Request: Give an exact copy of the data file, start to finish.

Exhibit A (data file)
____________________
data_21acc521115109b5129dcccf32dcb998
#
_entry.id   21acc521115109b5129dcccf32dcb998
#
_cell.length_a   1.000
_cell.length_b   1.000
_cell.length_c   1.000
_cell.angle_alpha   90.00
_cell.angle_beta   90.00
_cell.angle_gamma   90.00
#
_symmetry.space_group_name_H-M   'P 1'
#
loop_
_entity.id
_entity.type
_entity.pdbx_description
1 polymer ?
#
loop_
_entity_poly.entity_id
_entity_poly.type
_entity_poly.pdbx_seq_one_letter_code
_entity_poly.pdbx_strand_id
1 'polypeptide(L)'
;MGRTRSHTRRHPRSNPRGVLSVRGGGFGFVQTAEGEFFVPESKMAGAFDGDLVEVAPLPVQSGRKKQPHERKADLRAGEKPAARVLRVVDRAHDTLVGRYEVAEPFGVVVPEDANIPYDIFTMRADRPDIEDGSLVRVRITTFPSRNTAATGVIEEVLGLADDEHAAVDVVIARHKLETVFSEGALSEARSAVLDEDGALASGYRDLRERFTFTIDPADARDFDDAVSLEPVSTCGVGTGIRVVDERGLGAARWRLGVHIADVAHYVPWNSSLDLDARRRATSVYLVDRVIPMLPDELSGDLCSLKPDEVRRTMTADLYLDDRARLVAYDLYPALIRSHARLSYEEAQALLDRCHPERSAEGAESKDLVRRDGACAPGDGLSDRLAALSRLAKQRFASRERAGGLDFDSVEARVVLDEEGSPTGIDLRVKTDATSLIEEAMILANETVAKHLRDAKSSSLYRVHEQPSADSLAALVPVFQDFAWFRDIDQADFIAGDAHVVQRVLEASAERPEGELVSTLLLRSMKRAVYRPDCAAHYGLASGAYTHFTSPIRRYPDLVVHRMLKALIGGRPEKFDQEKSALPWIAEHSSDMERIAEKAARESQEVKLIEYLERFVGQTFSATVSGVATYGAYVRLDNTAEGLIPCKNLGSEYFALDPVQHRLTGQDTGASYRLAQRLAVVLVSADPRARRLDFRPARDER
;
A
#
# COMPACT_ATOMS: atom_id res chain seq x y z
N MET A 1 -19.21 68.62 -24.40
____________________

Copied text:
data_21acc521115109b5129dcccf32dcb998
#
_entry.id   21acc521115109b5129dcccf32dcb998
#
_cell.length_a   1.000
_cell.length_b   1.000
_cell.length_c   1.000
_cell.angle_alpha   90.00
_cell.angle_beta   90.00
_cell.angle_gamma   90.00
#
_symmetry.space_group_name_H-M   'P 1'
#
loop_
_entity.id
_entity.type
_entity.pdbx_description
1 polymer ?
#
loop_
_entity_poly.entity_id
_entity_poly.type
_entity_poly.pdbx_seq_one_letter_code
_entity_poly.pdbx_strand_id
1 'polypeptide(L)'
;MGRTRSHTRRHPRSNPRGVLSVRGGGFGFVQTAEGEFFVPESKMAGAFDGDLVEVAPLPVQSGRKKQPHERKADLRAGEKPAARVLRVVDRAHDTLVGRYEVAEPFGVVVPEDANIPYDIFTMRADRPDIEDGSLVRVRITTFPSRNTAATGVIEEVLGLADDEHAAVDVVIARHKLETVFSEGALSEARSAVLDEDGALASGYRDLRERFTFTIDPADARDFDDAVSLEPVSTCGVGTGIRVVDERGLGAARWRLGVHIADVAHYVPWNSSLDLDARRRATSVYLVDRVIPMLPDELSGDLCSLKPDEVRRTMTADLYLDDRARLVAYDLYPALIRSHARLSYEEAQALLDRCHPERSAEGAESKDLVRRDGACAPGDGLSDRLAALSRLAKQRFASRERAGGLDFDSVEARVVLDEEGSPTGIDLRVKTDATSLIEEAMILANETVAKHLRDAKSSSLYRVHEQPSADSLAALVPVFQDFAWFRDIDQADFIAGDAHVVQRVLEASAERPEGELVSTLLLRSMKRAVYRPDCAAHYGLASGAYTHFTSPIRRYPDLVVHRMLKALIGGRPEKFDQEKSALPWIAEHSSDMERIAEKAARESQEVKLIEYLERFVGQTFSATVSGVATYGAYVRLDNTAEGLIPCKNLGSEYFALDPVQHRLTGQDTGASYRLAQRLAVVLVSADPRARRLDFRPARDER
;
A
#
# COMPACT_ATOMS: atom_id res chain seq x y z
N MET A 1 -19.21 68.62 -24.40